In the age of beautiful copies, giveaways, and freebies, are our reviews still honest?
By Regina Lopez Puerta
For the past couple of years, I’ve been swinging between the world of bookselling and the world of book influencing. They often collide, but surprisingly, they also divert.
In a way, a bookseller has to be a book influencer as well. We’re often invited to events, get free copies of upcoming books and are greatly encouraged to share our thoughts on them.
The system of proofs and advanced copies helps us do our job properly for various reasons.
For starters, it lets us know if a book is a good fit for our shop, as most indie shops have their own vibe, and many specialise in certain types of books. Having read at least a part of an upcoming book, helps us better cater to our customers, but it also ensures that we only order the amount of copies we think we will need. This way we avoid having to send back copies to the publisher, and them having a surplus of product they may not sell again.
Then again, the job of a bookseller is also very similar to that of a tour guide. It’s everyday that customers wander into the shop, hopelessly lost, trying to find a feeling they once had and it’s our job to guide them to that place again. So it does make sense that we know what’s on our shelves.
We’re happy we get advanced copies, because they serve a very important purpose for our jobs. That way, we’re able to better discern which books are worth recommending to our customers and which ones aren’t so much.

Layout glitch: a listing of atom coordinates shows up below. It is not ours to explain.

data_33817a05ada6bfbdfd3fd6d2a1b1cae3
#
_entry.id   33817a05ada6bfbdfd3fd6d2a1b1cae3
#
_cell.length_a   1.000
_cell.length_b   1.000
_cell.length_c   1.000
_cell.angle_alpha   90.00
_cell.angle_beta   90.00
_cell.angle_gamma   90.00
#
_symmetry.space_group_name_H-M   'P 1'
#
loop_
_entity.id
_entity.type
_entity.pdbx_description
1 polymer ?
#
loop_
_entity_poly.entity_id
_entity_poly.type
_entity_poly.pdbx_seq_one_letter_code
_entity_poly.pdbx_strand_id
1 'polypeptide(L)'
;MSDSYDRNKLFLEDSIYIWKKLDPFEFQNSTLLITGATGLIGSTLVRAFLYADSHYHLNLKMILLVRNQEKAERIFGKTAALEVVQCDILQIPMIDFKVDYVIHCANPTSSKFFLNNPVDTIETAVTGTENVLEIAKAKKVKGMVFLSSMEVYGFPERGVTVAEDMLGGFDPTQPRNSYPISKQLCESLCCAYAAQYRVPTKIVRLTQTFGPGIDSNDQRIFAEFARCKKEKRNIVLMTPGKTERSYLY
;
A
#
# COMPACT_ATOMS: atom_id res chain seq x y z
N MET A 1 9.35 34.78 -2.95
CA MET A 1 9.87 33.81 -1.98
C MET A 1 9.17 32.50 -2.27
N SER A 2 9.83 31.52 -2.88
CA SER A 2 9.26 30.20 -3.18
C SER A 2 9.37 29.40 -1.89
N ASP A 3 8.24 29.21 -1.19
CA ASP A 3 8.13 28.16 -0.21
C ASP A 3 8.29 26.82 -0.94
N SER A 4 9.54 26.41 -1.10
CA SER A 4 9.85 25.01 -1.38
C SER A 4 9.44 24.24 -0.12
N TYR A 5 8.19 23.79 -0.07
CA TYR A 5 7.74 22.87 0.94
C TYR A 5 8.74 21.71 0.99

On the other hand, we’ve encountered a little problem… The proofs that content creators receive (myself included), have started growing more beautiful every time. PR boxes have gotten larger and more elaborate than ever, however, reviews on social media have gotten perhaps a bit less honest.
It makes sense from a perspective of politeness. On one side you get a beautiful book, —of course you’d like to get more in the future, who doesn’t like gifts? — but on the other side, would you say you didn’t like it if the text wasn’t the best?
Probably not, it was a gift after all.
“Thank you,” you say smiling at the camera “This book is great. Everyone get your hands on it now.”
So in the times of book influencers, and I count myself in, perhaps we get too excited and let the gift overshadow the text.
Countless times has my feed been full of posts raving about the release of a new book, showing complex setups of tote bags, bookmarks, mugs, the occasional food item, and a gorgeous copy of the book— which, by the way, if everyone who’s interested in the book gets a free copy of the book, then who is left to buy said book — only to later find myself going through a rather lacklustre text.
Perhaps we’ve forgotten the true purpose of ARC (Advance Reading Copies), and must bring it back. Advanced copies are mostly tools for reviewers, critics, booksellers, and professionals in the industry to help guide the books into the hands of the right customers, influencers included. But if tons of gorgeous gifts are going out, if everyone gets their hands on a free copy, who is left to buy the book? And if people are more compelled to say the book is great (even if it’s not) aren’t we just defeating the entire purpose of it?